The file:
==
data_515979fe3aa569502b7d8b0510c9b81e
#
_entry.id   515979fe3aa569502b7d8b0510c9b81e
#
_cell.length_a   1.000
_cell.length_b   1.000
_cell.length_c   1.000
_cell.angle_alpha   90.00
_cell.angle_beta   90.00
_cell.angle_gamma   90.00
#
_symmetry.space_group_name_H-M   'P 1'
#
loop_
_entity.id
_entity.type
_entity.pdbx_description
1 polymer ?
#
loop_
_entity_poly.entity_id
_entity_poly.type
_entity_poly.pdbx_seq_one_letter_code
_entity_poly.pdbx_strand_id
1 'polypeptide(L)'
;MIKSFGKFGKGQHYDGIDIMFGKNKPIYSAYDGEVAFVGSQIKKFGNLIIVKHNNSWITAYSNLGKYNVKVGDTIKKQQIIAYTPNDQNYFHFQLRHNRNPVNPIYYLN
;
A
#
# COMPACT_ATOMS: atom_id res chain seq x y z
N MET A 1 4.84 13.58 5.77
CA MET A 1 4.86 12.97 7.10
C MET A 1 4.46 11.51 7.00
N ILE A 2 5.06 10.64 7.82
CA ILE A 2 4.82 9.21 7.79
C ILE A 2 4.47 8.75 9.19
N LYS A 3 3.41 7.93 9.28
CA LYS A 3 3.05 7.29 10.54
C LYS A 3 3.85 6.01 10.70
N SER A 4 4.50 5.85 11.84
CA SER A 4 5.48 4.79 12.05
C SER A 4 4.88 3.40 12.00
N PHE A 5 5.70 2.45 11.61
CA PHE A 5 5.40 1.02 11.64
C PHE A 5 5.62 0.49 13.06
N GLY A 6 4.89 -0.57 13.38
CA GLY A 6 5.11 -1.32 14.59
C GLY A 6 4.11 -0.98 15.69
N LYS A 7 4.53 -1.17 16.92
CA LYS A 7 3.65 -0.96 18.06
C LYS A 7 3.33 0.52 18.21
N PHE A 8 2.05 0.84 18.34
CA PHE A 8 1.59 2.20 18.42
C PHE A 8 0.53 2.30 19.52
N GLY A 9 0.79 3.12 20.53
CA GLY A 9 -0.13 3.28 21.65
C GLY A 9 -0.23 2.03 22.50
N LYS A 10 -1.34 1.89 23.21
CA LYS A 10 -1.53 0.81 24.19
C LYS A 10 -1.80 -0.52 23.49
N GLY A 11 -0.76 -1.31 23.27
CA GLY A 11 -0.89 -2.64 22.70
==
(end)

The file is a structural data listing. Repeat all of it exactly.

data_515979fe3aa569502b7d8b0510c9b81e
#
_entry.id   515979fe3aa569502b7d8b0510c9b81e
#
_cell.length_a   1.000
_cell.length_b   1.000
_cell.length_c   1.000
_cell.angle_alpha   90.00
_cell.angle_beta   90.00
_cell.angle_gamma   90.00
#
_symmetry.space_group_name_H-M   'P 1'
#
loop_
_entity.id
_entity.type
_entity.pdbx_description
1 polymer ?
#
loop_
_entity_poly.entity_id
_entity_poly.type
_entity_poly.pdbx_seq_one_letter_code
_entity_poly.pdbx_strand_id
1 'polypeptide(L)'
;MIKSFGKFGKGQHYDGIDIMFGKNKPIYSAYDGEVAFVGSQIKKFGNLIIVKHNNSWITAYSNLGKYNVKVGDTIKKQQIIAYTPNDQNYFHFQLRHNRNPVNPIYYLN
;
A
#
# COMPACT_ATOMS: atom_id res chain seq x y z
N MET A 1 4.84 13.58 5.77
CA MET A 1 4.86 12.97 7.10
C MET A 1 4.46 11.51 7.00
N ILE A 2 5.06 10.64 7.82
CA ILE A 2 4.82 9.21 7.79
C ILE A 2 4.47 8.75 9.19
N LYS A 3 3.41 7.93 9.28
CA LYS A 3 3.05 7.29 10.54
C LYS A 3 3.85 6.01 10.70
N SER A 4 4.50 5.85 11.84
CA SER A 4 5.48 4.79 12.05
C SER A 4 4.88 3.40 12.00
N PHE A 5 5.70 2.45 11.61
CA PHE A 5 5.40 1.02 11.64
C PHE A 5 5.62 0.49 13.06
N GLY A 6 4.89 -0.57 13.38
CA GLY A 6 5.11 -1.32 14.59
C GLY A 6 4.11 -0.98 15.69
N LYS A 7 4.53 -1.17 16.92
CA LYS A 7 3.65 -0.96 18.06
C LYS A 7 3.33 0.52 18.21
N PHE A 8 2.05 0.84 18.34
CA PHE A 8 1.59 2.20 18.42
C PHE A 8 0.53 2.30 19.52
N GLY A 9 0.79 3.12 20.53
CA GLY A 9 -0.13 3.28 21.65
C GLY A 9 -0.23 2.03 22.50
N LYS A 10 -1.34 1.89 23.21
CA LYS A 10 -1.53 0.81 24.19
C LYS A 10 -1.80 -0.52 23.49
N GLY A 11 -0.76 -1.31 23.27
CA GLY A 11 -0.89 -2.64 22.70